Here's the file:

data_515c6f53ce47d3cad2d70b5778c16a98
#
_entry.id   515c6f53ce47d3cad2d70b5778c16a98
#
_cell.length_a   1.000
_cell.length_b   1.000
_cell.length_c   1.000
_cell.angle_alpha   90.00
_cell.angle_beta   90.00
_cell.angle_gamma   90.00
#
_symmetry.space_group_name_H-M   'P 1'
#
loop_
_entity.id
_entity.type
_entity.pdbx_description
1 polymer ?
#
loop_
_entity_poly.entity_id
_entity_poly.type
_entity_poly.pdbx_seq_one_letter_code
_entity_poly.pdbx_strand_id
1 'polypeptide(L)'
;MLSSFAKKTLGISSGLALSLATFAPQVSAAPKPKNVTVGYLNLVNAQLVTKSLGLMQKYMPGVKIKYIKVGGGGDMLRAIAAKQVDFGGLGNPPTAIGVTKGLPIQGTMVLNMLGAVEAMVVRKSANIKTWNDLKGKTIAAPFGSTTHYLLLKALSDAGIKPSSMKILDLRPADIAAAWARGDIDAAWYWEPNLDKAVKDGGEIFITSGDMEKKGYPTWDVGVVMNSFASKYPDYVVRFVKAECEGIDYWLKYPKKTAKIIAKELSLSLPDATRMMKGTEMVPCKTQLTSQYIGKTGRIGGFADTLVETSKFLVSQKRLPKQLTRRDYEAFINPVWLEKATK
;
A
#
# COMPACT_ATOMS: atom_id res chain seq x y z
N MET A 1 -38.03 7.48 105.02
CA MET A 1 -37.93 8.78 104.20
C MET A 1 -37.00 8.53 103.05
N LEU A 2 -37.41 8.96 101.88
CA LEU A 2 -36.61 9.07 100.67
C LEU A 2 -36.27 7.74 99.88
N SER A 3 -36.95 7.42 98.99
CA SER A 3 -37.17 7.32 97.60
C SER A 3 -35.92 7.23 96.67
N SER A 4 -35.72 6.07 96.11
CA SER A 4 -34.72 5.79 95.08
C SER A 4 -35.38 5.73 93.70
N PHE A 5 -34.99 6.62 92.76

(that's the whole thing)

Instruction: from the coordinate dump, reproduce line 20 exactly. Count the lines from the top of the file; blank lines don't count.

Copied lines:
loop_